what you can do to reduce heating costs

what you can do to reduce heating costs

Replacing Tall Iron Railings In Old Properties

by Mia Kuhn

Replacing tall iron railings in old properties may prove to be challenging. After all, these railings are so solid that they require some very strong and dense materials to keep the railings erect. Sometimes it helps to just leave the railings as is, but dress them up a bit. If you are still bent on wanting to replace the railings, here is what you will need to do. 

Find the Base Material

If the railings are part of a concrete porch, you already know what you are dealing with: concrete. If the railings are located anywhere else and you cannot readily see what holds them up, get close to the ground and dig around a vertical railing post. They may be stuck in individual blobs of concrete or they may be inserted in iron "shoes," which are iron tubes that fit into the ground and the iron posts slide into the tubes.

If you are dealing with concrete, you will have to bust up the concrete to free the railings. If you are dealing with iron "shoes," then you may need to dig up the "shoes." Sometimes the "shoes" are also inserted in concrete, in which case you will have to dig up the concrete blobs instead of trying to just dig up the "shoes."

Destroy the Base Material 

If you do not break up the concrete involved, you cannot remove any railings that are inserted directly into the concrete and replace them with new ones. If you are really lucky, the railings may only be bolted to the concrete. Then you can use a high-torque power driver to remove the threaded bolts that are holding the railings in place. As for "shoes" inserted into the ground without concrete, you can just dig those up. It will be messy, but you can clear out the broken concrete and use the holes for fresh concrete for the new railings.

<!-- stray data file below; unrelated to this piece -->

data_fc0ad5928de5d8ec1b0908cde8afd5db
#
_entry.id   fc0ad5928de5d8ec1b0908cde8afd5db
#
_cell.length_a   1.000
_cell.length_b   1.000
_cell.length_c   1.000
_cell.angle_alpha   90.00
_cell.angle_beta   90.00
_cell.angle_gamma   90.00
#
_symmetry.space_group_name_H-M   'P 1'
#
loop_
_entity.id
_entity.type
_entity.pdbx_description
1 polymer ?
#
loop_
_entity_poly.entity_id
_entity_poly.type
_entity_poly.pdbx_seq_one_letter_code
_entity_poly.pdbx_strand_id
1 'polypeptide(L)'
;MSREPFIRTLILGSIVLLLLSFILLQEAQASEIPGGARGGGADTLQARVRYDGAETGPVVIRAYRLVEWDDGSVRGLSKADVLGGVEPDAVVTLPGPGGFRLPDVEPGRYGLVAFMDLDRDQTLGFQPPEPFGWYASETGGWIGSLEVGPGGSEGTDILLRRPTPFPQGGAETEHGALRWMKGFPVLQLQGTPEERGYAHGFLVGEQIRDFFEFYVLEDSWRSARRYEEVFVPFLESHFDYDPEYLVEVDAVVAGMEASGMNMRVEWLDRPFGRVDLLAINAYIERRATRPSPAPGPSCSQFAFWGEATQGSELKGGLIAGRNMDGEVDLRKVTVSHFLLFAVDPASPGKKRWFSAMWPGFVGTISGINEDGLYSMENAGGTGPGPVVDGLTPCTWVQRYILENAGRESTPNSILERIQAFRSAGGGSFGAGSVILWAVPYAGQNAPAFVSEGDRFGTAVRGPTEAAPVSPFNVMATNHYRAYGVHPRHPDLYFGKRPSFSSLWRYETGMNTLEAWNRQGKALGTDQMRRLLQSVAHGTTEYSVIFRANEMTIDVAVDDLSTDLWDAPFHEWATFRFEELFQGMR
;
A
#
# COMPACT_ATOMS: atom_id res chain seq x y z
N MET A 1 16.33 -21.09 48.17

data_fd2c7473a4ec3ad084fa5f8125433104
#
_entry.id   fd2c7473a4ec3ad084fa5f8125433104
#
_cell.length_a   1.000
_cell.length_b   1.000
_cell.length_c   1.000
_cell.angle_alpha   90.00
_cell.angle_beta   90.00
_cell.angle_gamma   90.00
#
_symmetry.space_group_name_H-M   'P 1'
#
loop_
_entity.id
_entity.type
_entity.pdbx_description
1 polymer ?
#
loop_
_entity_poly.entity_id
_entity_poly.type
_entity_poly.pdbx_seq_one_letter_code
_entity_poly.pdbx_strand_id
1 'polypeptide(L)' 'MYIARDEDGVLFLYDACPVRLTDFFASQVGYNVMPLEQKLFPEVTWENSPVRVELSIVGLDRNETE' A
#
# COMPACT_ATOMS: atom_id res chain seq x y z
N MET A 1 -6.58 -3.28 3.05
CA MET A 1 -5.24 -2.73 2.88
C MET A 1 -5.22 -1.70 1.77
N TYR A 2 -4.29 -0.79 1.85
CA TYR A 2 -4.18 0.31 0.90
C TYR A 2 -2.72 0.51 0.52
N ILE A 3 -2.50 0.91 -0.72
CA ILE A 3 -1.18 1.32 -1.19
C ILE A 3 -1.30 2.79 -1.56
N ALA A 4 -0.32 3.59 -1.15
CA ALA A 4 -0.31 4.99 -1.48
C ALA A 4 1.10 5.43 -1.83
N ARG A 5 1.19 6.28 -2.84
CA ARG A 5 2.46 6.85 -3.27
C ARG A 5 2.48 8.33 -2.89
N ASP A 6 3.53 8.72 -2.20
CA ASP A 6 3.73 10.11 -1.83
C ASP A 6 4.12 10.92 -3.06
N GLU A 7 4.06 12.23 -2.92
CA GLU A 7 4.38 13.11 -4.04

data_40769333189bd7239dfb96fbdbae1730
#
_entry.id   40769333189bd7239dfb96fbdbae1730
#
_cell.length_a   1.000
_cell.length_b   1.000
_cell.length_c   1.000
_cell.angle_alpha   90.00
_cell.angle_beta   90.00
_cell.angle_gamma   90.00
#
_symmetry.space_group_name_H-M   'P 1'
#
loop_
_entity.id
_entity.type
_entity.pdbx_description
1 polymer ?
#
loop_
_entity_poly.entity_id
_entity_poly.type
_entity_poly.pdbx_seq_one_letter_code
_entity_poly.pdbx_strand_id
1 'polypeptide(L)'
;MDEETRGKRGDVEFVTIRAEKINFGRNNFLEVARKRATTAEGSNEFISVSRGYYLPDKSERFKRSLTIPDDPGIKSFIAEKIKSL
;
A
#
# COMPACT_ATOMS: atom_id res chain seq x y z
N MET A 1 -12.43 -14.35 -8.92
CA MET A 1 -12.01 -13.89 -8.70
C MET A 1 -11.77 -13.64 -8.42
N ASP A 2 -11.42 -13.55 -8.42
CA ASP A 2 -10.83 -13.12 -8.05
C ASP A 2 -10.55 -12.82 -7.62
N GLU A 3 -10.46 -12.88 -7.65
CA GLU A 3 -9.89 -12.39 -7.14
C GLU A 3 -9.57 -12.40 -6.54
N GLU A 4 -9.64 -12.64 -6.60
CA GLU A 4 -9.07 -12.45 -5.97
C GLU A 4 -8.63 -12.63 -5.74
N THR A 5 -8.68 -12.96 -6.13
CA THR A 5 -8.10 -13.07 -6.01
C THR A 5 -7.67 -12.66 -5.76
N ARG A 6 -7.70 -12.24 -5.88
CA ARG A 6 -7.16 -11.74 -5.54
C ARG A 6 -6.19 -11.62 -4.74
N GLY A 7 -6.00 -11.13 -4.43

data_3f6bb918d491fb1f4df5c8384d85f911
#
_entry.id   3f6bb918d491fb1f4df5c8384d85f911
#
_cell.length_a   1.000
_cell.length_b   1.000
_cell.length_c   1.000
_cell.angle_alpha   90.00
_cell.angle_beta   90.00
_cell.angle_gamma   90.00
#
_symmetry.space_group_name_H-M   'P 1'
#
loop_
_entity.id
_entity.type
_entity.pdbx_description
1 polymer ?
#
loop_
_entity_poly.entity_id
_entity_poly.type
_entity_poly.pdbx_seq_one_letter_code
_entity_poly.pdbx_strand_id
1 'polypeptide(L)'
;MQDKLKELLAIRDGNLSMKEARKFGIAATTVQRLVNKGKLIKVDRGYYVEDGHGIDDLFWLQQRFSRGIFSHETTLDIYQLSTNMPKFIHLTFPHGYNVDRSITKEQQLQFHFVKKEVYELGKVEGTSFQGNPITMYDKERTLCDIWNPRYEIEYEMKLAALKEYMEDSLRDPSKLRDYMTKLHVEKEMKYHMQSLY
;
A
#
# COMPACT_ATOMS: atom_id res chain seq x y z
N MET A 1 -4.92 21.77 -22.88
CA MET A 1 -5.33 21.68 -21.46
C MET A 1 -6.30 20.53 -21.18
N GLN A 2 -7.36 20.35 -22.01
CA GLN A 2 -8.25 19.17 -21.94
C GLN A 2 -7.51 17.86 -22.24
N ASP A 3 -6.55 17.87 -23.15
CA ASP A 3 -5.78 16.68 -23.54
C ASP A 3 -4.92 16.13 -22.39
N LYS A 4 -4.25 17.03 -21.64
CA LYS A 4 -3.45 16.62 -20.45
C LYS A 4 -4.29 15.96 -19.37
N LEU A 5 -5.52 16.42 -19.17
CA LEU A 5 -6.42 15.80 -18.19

What to Do With the Railings When They Are Out

When you have successfully removed the railings, you will find that they are very heavy. Iron is a very dense metal, and with railings of this sort, they are often welded together as one single piece or framework of iron. You may want to take a blowtorch and cut them down a bit so that they are easier to handle, lift, and place in the back of a truck or dumpster. You can recycle them as scrap metal, but sometimes building contractors want them for their customers' projects. Ergo, you could sell the iron railings as well. Now you are ready to install your new railings.

To learn more, contact a company like Anvil Iron Works, Inc.


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what you can do to reduce heating costs

Does your heating bill send you into a state of shock? If so, now is the time for you to begin making changes to your home to bring the cost of heating your home down. In years past, my heating bill was actually more than my mortgage was. It really made getting through the winter difficult for my family. I decided to do something about the high bills. I started with insulation, then invested in some new windows, and I also changed the way that we used our utilities. You can learn everything that I did to reduce my heating bill so that you can cut your heating bill as well.